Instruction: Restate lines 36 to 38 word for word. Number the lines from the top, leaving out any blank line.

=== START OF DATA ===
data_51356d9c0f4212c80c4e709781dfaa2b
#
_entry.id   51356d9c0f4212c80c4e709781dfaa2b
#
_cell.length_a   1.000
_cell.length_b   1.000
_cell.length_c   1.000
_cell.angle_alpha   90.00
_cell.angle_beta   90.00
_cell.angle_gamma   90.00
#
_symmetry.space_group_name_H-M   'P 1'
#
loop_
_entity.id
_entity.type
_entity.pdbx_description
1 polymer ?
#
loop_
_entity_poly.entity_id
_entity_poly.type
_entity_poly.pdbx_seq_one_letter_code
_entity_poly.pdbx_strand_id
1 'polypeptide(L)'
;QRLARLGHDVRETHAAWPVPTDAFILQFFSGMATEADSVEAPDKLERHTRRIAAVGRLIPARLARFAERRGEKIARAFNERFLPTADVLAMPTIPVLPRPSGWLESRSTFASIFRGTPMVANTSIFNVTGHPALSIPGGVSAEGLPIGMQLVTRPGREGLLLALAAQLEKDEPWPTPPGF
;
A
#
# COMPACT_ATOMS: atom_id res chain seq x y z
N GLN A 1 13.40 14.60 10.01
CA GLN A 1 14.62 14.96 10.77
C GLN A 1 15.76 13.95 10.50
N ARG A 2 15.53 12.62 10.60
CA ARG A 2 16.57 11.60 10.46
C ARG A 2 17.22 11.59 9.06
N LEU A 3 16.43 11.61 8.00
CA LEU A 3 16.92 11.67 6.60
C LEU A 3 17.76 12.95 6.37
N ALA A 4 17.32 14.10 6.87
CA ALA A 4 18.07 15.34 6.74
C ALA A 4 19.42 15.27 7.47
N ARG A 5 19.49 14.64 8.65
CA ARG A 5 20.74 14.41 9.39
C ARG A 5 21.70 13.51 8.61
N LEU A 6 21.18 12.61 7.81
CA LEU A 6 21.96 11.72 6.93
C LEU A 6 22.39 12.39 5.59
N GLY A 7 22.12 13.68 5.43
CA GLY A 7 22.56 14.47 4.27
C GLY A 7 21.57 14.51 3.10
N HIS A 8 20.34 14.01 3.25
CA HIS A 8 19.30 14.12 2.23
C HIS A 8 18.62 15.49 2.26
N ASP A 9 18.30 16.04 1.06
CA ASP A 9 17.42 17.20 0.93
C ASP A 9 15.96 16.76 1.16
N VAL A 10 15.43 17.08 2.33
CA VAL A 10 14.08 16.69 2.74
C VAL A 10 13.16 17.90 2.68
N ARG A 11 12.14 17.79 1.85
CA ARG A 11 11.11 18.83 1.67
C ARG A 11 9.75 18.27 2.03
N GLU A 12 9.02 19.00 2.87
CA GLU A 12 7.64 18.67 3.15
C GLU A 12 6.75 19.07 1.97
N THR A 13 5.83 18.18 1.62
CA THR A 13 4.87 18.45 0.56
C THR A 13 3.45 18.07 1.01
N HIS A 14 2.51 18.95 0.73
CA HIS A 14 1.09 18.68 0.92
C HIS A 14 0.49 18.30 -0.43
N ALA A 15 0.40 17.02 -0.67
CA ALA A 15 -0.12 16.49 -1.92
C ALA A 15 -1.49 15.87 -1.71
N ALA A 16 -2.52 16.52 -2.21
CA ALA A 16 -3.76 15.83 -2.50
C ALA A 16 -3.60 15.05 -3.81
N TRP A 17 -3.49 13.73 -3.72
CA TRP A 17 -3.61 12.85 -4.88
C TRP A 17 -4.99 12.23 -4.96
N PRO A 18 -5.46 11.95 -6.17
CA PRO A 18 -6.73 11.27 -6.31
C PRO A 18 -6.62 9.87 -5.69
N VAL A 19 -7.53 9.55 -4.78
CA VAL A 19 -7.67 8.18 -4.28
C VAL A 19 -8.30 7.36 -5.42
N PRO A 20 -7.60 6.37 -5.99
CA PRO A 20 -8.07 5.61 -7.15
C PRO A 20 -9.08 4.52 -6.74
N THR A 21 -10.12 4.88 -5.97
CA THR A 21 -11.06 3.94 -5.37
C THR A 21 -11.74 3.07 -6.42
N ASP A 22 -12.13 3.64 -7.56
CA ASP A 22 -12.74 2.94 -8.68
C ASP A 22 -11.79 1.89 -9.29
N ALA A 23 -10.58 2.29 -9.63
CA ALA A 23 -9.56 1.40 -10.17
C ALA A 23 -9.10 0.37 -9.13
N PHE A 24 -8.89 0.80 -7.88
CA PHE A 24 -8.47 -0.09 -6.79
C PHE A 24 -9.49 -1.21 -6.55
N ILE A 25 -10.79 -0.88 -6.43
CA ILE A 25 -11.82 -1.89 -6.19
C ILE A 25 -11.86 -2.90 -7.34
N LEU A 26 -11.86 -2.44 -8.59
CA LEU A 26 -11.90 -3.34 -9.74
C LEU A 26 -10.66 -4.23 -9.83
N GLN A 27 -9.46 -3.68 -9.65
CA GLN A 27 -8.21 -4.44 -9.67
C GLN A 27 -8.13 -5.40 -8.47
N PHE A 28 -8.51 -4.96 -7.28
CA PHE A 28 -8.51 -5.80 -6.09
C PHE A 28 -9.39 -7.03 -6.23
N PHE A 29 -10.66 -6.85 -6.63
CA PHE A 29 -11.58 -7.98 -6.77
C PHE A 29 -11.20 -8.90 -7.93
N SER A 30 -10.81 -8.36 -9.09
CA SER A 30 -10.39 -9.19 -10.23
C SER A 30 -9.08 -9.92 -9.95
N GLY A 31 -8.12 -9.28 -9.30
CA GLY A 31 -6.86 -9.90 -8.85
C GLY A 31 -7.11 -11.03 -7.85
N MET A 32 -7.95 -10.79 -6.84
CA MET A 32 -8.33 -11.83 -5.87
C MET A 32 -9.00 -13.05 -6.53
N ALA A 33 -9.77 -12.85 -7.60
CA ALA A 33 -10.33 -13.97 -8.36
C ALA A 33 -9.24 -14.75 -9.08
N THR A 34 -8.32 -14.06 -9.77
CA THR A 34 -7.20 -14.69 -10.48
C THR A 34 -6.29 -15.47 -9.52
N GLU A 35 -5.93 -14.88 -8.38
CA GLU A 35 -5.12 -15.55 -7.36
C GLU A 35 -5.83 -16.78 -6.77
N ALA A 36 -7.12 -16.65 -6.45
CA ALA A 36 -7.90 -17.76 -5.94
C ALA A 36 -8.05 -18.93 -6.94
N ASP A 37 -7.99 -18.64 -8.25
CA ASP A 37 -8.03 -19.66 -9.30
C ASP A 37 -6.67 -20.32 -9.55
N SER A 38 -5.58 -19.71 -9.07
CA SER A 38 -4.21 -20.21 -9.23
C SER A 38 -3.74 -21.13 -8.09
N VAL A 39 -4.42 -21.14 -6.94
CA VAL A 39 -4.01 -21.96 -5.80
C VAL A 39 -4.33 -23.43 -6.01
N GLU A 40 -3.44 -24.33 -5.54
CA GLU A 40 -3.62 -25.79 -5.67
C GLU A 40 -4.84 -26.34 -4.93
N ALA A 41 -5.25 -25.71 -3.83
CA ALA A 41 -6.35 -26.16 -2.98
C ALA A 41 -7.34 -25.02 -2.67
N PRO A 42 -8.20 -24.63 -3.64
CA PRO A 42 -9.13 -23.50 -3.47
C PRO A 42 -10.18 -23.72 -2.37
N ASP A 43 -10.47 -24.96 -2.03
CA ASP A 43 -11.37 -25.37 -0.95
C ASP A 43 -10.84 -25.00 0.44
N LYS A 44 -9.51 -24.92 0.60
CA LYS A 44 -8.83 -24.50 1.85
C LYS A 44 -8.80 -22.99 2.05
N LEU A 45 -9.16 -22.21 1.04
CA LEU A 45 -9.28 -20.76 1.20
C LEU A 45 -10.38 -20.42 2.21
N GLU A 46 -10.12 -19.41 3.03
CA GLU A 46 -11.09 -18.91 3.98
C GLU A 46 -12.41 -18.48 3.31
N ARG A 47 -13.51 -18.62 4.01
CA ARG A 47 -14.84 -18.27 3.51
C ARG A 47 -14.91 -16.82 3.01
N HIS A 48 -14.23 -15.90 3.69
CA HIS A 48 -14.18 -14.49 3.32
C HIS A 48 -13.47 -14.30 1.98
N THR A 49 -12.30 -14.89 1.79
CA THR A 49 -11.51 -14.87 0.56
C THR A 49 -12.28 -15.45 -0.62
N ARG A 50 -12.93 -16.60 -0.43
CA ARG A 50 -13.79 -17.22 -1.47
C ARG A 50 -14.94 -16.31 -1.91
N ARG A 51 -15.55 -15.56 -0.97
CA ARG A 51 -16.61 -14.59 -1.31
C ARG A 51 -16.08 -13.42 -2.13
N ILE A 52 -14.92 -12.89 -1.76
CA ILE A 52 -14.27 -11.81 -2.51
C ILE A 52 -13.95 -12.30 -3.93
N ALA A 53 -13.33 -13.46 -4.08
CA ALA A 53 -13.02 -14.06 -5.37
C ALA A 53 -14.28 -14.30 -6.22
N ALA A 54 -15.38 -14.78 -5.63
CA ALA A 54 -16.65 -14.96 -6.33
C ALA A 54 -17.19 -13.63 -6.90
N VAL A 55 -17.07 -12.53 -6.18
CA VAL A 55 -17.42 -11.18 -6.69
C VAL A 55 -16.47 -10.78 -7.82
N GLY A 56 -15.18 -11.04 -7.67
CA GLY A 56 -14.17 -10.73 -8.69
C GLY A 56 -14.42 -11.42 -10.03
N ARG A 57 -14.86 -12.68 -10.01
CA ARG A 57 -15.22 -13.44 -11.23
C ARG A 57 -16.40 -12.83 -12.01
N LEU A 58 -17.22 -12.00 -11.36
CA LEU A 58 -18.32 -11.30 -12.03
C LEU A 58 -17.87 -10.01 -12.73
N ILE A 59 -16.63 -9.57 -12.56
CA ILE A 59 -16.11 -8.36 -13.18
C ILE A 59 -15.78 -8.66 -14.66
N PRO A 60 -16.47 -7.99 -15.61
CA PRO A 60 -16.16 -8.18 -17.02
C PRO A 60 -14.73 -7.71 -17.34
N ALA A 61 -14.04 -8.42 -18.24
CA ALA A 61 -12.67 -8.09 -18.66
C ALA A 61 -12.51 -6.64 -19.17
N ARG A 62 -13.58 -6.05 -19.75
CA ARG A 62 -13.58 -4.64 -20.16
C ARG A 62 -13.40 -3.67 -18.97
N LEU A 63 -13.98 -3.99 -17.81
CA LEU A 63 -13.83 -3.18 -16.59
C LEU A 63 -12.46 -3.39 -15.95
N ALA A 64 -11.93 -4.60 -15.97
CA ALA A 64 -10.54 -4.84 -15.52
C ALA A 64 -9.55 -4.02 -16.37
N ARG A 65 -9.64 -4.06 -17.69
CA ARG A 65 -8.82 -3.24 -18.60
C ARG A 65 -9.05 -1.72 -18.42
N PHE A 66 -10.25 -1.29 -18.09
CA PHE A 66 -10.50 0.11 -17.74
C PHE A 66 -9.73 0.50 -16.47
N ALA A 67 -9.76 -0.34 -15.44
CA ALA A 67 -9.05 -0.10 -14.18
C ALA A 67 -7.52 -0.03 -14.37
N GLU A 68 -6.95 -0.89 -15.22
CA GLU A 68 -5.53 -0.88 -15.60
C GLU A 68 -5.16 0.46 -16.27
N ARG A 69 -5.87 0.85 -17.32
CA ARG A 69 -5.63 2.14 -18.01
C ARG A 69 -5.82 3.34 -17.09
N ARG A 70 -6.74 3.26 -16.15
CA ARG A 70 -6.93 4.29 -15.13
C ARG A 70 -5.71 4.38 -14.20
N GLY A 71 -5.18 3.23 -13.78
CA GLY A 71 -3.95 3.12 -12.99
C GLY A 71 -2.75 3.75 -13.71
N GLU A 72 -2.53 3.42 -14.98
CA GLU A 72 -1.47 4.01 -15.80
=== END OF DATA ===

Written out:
C ARG A 2 17.22 11.59 9.06
N LEU A 3 16.43 11.61 8.00
CA LEU A 3 16.92 11.67 6.60